Maya M. Hammoud, MD, MBA, the AMA’s director of medical education innovation, co-edited the coaching handbook.
“Academic coaching focuses on student-centered development, which capitalizes on students' strengths and empowers them to be leaders,” said Dr. Hammoud, also professor of obstetrics and gynecology and learning health sciences at the University of Michigan Medical School.
“As health care becomes more and more complex, and physicians take a variety of roles in the system, it is important that medical students develop good habits of self-reflection and are able to define and pursue their individual goals,” she said. “Effective coaches help learners reach their goals which leads to high levels of achievement and personal satisfaction so they develop to their fullest potential as physicians.”
Help students take the reins
Learner-coaching programs are not in place at most medical schools, but they have become more common in recent years.
Nicole M. Deiorio, MD, co-edited the AMA coaching handbook. Dr. Deiorio believes the traditional student-adviser role is less relevant in modern medical education.
“Advisers are set up to answer students’ questions, but sometimes the student is still learning what they need to be working on,” said Dr. Deiorio, a professor of emergency medicine and assistant dean for student affairs at Oregon Health & Science University (OHSU). “Coaching fixes many of those potential holes.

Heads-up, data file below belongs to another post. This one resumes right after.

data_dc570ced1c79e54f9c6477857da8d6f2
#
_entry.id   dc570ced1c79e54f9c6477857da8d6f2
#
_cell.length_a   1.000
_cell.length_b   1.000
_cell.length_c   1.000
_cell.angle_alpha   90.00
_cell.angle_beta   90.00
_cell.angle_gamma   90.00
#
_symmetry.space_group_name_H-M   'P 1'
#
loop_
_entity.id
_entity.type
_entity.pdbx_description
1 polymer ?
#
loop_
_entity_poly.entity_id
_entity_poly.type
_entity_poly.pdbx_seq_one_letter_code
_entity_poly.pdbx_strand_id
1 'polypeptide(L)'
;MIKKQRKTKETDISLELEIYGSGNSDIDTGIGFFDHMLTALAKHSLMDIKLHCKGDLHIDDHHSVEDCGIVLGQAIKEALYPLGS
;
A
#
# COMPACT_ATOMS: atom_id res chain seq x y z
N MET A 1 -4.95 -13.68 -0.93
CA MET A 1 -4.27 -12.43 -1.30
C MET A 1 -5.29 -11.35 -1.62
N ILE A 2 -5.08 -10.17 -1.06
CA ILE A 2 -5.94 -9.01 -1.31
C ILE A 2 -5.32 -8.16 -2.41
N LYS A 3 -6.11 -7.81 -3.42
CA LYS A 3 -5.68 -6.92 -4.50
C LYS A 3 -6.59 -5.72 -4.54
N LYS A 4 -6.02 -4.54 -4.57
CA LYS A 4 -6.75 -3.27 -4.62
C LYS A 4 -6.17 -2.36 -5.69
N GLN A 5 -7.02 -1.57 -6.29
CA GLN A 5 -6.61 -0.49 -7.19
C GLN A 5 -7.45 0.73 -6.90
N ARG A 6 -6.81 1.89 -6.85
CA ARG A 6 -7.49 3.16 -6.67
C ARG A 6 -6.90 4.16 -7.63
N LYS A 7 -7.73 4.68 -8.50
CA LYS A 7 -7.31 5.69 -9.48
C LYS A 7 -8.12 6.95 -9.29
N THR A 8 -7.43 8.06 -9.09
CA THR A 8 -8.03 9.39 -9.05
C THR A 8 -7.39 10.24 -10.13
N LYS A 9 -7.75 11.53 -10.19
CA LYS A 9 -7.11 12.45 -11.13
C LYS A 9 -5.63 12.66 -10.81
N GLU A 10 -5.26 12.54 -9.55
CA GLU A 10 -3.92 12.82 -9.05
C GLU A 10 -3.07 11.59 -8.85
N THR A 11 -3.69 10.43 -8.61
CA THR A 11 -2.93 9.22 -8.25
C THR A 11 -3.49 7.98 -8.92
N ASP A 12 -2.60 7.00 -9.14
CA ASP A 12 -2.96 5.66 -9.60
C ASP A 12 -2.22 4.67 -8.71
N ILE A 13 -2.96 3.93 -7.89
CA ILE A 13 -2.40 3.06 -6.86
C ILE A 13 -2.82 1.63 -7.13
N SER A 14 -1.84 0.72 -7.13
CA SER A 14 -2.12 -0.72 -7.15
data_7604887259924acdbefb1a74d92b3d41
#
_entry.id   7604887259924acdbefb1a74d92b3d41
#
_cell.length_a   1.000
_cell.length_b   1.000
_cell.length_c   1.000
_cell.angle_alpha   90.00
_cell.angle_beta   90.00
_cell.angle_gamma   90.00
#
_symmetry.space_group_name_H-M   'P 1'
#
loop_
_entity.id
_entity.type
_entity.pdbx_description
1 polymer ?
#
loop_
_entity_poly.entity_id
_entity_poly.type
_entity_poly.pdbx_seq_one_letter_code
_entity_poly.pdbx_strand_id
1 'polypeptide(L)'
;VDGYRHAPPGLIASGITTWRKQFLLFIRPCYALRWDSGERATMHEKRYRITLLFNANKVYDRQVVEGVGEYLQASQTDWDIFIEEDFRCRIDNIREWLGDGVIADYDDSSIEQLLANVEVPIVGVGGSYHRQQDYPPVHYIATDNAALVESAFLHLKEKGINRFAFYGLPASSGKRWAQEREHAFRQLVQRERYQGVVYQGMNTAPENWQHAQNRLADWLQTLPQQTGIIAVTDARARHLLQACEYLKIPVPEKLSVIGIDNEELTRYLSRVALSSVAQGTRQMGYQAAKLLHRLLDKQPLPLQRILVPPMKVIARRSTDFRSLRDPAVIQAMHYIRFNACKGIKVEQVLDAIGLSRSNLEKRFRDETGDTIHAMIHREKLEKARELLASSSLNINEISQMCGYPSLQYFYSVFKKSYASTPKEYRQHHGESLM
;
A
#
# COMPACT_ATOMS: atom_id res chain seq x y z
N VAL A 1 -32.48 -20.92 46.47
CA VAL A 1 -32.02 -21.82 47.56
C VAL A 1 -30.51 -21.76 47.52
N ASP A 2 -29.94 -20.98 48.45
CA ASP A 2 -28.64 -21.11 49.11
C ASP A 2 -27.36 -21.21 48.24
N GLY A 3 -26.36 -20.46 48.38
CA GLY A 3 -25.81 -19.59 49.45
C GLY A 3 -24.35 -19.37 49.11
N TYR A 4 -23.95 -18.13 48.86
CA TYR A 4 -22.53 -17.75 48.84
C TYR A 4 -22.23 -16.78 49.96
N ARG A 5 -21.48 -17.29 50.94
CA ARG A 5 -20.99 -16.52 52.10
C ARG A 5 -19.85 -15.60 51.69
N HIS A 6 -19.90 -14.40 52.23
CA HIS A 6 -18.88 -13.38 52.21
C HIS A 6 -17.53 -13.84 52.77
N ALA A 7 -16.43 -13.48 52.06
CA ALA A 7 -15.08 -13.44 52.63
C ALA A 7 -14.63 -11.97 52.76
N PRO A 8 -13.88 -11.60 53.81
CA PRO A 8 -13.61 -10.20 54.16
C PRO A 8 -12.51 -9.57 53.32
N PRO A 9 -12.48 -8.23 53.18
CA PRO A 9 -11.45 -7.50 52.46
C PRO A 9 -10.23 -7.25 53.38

“Students need to be more active in the education process today, as opposed to models in the past, where you just showed up and performed at a reasonable level for four years,” she added. “Now, students have to take responsibility for the depth of their education.”
OHSU boasts a robust academic coaching program, with 32 faculty coaches working with the med school’s 600 students. The program is entering its fourth year, meaning the first cohort of students who benefited from coaching throughout their medical education will graduate in the spring.
Dr. Deiorio has noticed a difference.
“Students are already coming into their later years of medical education with an understanding that it’s OK to have areas that you’re working on,” Dr. Deiorio said. “That’s typical and part of our culture here. We try to address that head on and not have that be something that you are hiding from classmates. We have seen strides in normalizing that everyone has different strengths and weaknesses.”
The coaching handbook is being distributed at the AMA ChangeMedEd™ 2017 National Conference, taking place Sept. 14–16 in Chicago.